Petitioners' reliance on Beck also ignores critical tex tual differences between Section 3729(a)(3) and the RICO provision at issue in that case. Beck involved the civil conspiracy provision of the Racketeer Influenced and Corrupt Organizations Act (RICO), 18 U.S.C. 1961 et seq., which makes it unlawful "to conspire to violate any of the provisions of subsection (a), (b), or (c) of [Sec tion 1962]." 18 U.S.C. 1962(d); see Beck, 529 U.S. at 497. Because Section 1962(d) by its terms requires a conspir acy "to violate" another provision of RICO, it is naturally construed to require an agreement to commit a substan tive RICO violation. By contrast, 31 U.S.C. 3729(a)(3) does not speak of an agreement to "violate" another pro vision of the FCA.
The Court in Beck observed that, "[b]y the time of RICO's enactment in 1970, it was widely accepted that a plaintiff could bring suit for civil conspiracy only if he had been injured by an act that was itself tortious." 529 U.S. at 501. The text of the RICO civil-conspiracy provi sion does not suggest an intent to depart from that back ground rule, nor does it specify the type of tortious act that will give rise to civil liability. In concluding that a RICO civil-conspiracy plaintiff must show injury from "an act that is independently wrongful under RICO," id. at 505-506, the Court thus drew on established back ground principles in the absence of more direct evidence of congressional intent. Section 3729(a)(3), by contrast, does specify the proscribed means of "defraud[ing] the Government"-viz., "by getting a false or fraudulent claim allowed or paid." There is consequently no need to examine common-law principles to determine what tortious acts a person must agree to perform in order to be subject to liability under Section 3729(a)(3).
11. C. A Categorical Requirement That A False Claim Be Pre sented To The Government Would Disserve The Purposes Of The FCA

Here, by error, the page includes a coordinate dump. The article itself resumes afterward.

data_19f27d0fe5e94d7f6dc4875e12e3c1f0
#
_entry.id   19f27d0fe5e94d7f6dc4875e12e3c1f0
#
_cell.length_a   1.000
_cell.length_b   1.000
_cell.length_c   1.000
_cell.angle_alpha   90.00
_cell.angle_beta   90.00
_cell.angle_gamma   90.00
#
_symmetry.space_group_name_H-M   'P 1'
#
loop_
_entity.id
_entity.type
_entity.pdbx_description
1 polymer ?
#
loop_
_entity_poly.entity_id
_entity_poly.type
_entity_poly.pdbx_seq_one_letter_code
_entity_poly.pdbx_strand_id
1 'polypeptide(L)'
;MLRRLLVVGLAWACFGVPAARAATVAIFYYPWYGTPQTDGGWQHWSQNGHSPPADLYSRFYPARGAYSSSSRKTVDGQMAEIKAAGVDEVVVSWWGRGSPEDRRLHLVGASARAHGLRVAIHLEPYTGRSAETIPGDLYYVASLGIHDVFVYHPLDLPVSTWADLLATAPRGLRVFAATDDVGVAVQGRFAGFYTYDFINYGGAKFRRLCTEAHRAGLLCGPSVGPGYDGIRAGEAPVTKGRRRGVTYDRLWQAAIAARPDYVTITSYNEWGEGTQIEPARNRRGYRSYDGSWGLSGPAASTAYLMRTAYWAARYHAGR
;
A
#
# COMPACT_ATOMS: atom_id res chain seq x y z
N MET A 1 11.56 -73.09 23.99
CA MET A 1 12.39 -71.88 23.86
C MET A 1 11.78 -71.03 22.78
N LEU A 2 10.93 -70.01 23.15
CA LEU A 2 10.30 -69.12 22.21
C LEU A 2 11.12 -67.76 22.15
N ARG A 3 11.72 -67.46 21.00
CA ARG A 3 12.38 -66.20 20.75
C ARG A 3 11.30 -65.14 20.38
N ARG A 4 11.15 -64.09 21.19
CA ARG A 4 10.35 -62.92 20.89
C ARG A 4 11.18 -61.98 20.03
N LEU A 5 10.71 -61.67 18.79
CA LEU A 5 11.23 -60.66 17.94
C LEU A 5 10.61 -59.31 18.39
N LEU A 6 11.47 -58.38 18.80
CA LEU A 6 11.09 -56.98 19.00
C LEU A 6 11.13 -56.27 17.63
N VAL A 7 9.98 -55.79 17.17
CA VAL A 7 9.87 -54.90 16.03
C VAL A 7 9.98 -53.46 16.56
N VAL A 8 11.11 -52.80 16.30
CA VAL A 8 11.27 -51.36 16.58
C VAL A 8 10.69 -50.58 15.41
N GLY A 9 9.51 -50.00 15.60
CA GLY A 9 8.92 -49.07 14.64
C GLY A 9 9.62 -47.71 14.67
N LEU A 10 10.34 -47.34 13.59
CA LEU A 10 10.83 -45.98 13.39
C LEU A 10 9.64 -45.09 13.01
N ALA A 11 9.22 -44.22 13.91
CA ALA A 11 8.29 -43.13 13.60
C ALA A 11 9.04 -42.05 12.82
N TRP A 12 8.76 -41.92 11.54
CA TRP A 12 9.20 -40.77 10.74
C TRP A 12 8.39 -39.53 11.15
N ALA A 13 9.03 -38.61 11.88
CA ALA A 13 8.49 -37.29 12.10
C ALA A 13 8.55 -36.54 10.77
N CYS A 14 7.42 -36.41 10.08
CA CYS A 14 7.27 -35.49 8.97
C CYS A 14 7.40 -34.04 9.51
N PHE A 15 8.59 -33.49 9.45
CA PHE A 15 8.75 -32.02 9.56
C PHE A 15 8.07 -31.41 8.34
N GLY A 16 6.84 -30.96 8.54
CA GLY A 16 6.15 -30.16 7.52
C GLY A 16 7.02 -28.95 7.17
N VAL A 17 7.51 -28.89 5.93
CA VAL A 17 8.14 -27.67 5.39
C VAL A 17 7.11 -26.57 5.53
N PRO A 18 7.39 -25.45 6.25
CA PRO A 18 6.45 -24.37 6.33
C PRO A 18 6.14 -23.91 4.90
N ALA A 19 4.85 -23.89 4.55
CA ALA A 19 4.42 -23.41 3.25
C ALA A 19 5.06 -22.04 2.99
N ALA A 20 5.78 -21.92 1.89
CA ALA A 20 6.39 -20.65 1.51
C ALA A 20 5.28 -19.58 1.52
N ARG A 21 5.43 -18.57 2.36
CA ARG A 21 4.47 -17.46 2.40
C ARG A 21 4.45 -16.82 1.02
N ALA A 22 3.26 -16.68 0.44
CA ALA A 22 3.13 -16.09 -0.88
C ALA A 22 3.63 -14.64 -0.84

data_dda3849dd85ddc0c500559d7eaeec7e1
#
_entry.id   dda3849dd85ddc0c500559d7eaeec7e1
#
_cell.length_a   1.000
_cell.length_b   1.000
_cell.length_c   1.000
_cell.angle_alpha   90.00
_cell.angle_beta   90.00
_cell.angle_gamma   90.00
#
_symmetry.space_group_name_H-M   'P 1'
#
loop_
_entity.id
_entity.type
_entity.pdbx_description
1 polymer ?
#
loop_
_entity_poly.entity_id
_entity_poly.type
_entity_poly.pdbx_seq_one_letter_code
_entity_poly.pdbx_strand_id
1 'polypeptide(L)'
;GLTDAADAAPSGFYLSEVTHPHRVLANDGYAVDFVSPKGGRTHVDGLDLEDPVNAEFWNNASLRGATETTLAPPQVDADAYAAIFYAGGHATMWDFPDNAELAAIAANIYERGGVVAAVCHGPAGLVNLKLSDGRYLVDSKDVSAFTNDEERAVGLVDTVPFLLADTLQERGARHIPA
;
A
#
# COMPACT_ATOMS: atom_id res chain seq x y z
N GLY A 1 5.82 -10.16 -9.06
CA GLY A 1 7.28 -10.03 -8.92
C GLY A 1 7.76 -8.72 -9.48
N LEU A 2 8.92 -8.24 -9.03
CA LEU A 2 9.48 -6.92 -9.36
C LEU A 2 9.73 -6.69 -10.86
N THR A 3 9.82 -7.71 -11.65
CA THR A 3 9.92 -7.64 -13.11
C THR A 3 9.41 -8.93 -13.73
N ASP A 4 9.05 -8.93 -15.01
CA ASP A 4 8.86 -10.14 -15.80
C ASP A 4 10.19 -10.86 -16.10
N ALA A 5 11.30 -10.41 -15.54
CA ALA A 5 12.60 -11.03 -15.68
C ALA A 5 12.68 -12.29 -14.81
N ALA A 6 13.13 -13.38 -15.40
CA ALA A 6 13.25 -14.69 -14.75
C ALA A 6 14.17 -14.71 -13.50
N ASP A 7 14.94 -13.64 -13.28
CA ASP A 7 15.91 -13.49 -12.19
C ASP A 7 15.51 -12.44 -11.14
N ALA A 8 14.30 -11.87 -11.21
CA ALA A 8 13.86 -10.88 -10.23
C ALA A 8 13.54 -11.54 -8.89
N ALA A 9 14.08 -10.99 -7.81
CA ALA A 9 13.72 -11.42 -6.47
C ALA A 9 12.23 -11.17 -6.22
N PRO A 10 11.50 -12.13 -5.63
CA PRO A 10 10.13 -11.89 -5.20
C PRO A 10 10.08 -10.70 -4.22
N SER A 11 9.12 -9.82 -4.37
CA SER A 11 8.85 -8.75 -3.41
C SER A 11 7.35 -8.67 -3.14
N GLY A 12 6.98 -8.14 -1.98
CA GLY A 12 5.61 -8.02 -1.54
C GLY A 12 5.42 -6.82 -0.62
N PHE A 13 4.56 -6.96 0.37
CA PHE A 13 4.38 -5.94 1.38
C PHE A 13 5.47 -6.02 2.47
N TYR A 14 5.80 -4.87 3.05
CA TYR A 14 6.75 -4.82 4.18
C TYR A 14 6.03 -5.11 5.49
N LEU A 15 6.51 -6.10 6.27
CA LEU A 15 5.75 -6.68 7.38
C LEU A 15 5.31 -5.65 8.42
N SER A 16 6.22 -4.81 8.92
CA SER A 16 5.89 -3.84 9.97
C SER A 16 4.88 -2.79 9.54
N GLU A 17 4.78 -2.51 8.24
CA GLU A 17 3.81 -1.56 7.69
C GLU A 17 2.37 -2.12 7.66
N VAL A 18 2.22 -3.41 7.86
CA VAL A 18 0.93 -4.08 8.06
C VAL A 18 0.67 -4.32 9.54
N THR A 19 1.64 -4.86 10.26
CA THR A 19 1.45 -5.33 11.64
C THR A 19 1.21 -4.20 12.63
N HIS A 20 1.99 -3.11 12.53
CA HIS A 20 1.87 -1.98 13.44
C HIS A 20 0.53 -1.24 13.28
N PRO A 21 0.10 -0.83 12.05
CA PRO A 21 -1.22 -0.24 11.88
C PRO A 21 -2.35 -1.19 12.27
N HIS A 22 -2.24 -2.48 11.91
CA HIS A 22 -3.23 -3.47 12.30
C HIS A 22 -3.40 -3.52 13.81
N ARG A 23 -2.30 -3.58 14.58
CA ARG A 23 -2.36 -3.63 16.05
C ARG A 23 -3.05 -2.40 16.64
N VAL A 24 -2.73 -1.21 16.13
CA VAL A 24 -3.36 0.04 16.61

1. Under petitioners' theory, FCA liability for decep tive efforts to obtain federal money in the hands of a con tractor or grantee would turn fortuitously on the timing of the wrongdoer's fraudulent acts and on the particular payment and bookkeeping mechanisms that the federal government employs to fund and monitor the expendi tures of its contractors and grantees. Suppose, for exam ple, that the federal government provides a block grant to a state agency for distribution to defined categories of economically disadvantaged persons, and that an individ ual fraudulently obtains funds from the state agency by misrepresenting his qualifications for payment. That sort of fraudulent diversion of federal money from its intended purpose squarely implicates the concerns of the FCA. See Marcus, 317 U.S. at 544 (explaining that funds provided as grants in aid to States "are as much in need of protection from fraudulent claims as any other federal money"); 1986 Senate Report 10 (explaining that "a false claim * * * to a State under a program financed in part by the United States, is a false claim to the United States"). The request for payment submitted to the state agency, moreover, would fall squarely within the defini tion of "claim" contained in 31 U.S.C. 3729(c). See pp. 13-17, supra.